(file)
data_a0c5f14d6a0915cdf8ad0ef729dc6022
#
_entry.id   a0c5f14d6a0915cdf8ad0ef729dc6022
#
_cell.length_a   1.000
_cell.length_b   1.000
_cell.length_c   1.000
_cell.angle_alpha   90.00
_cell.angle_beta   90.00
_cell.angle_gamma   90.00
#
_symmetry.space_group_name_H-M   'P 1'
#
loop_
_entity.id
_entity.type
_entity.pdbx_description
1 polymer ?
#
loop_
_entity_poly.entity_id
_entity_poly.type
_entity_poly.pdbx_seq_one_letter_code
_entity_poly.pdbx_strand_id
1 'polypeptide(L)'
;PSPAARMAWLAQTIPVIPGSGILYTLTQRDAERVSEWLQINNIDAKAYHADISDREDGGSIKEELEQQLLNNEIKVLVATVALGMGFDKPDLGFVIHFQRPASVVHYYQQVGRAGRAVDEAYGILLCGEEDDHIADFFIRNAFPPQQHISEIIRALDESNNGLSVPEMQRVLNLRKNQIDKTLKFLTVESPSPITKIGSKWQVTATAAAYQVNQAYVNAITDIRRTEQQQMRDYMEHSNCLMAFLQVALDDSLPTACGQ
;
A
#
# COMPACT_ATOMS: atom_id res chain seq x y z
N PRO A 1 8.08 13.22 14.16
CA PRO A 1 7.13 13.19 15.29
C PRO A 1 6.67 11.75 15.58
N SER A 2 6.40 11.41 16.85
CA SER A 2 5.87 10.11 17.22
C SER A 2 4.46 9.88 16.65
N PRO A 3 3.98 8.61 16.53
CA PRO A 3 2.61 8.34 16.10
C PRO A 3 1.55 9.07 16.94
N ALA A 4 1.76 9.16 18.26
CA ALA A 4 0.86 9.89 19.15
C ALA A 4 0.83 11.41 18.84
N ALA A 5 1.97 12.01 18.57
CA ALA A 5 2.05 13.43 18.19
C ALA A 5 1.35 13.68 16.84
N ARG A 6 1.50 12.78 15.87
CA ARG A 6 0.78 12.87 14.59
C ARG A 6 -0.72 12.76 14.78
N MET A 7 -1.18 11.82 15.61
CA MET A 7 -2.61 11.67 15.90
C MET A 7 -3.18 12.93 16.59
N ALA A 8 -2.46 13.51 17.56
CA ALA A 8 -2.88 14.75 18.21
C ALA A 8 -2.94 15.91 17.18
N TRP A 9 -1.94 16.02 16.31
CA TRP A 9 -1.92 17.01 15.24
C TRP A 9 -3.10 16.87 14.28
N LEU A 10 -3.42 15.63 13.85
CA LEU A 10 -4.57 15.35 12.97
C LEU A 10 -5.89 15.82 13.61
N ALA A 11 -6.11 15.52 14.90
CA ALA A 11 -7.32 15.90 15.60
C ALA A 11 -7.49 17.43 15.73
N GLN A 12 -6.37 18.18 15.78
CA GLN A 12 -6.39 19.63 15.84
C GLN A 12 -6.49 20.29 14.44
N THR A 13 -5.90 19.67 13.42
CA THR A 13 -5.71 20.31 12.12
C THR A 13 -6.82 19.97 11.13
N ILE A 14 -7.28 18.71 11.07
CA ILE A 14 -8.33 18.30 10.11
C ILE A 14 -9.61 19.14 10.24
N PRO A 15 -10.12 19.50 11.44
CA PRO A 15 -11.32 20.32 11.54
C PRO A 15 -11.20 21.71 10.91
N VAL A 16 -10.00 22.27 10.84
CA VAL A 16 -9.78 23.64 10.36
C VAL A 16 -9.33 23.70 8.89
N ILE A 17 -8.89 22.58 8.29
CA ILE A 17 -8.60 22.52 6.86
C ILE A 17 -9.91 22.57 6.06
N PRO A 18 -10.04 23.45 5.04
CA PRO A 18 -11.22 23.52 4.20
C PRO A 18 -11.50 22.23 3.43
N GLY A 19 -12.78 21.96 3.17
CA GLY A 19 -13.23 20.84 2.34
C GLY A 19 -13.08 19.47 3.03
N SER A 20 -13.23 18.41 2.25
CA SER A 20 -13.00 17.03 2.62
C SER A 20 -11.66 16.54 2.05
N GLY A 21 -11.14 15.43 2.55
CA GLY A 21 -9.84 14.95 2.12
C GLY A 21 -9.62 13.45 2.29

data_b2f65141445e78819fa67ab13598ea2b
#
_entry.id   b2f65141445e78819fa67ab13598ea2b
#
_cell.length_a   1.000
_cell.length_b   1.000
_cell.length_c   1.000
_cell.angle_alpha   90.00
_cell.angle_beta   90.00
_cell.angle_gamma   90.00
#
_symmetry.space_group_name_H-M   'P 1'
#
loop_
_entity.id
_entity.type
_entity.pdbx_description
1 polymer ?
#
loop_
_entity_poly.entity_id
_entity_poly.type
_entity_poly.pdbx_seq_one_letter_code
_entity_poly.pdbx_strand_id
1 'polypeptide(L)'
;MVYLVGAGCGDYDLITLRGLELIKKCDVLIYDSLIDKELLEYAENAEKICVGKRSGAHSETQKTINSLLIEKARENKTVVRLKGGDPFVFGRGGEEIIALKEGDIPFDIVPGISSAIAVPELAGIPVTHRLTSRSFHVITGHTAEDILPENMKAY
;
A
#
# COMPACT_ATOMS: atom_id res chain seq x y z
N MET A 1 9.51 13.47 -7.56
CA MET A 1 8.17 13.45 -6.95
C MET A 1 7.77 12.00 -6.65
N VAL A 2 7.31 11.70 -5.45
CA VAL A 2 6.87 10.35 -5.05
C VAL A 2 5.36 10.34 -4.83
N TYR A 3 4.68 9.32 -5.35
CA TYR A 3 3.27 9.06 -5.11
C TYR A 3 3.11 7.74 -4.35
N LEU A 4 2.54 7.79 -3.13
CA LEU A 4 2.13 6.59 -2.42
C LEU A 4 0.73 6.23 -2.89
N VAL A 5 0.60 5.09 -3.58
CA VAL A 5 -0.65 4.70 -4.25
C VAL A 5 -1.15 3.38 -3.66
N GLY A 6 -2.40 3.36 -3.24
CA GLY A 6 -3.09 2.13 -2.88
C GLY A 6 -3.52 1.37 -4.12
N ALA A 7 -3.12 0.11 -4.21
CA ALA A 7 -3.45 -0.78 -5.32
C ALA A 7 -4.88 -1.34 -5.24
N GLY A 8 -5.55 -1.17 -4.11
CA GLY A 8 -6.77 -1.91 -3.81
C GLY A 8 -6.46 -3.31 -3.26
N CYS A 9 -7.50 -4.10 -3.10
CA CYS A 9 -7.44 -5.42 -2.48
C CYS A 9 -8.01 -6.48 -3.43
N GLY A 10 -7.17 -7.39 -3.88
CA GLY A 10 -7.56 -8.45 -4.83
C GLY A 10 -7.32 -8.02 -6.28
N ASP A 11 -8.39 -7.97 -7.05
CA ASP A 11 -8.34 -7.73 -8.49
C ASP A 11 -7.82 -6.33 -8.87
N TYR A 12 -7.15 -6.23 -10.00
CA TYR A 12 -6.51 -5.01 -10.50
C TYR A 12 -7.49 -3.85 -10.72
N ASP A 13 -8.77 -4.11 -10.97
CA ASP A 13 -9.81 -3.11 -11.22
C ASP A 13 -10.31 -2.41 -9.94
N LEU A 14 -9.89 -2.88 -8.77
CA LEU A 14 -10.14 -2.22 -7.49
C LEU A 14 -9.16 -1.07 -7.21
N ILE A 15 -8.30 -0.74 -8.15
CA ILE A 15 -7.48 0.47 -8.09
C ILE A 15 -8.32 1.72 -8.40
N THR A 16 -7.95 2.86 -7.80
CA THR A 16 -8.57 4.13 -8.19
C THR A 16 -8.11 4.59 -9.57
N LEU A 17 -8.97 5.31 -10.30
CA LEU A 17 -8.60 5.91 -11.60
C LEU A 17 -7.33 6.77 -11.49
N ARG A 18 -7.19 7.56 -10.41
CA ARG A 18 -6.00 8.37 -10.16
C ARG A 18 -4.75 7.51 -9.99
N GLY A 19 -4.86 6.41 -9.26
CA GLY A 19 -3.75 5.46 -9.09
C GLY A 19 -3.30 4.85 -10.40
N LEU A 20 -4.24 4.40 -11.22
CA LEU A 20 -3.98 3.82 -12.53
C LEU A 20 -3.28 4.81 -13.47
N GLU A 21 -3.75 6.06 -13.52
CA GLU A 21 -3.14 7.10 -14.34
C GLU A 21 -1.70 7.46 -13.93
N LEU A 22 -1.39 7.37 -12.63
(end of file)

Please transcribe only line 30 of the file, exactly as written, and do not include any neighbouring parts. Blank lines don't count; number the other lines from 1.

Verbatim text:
# COMPACT_ATOMS: atom_id res chain seq x y z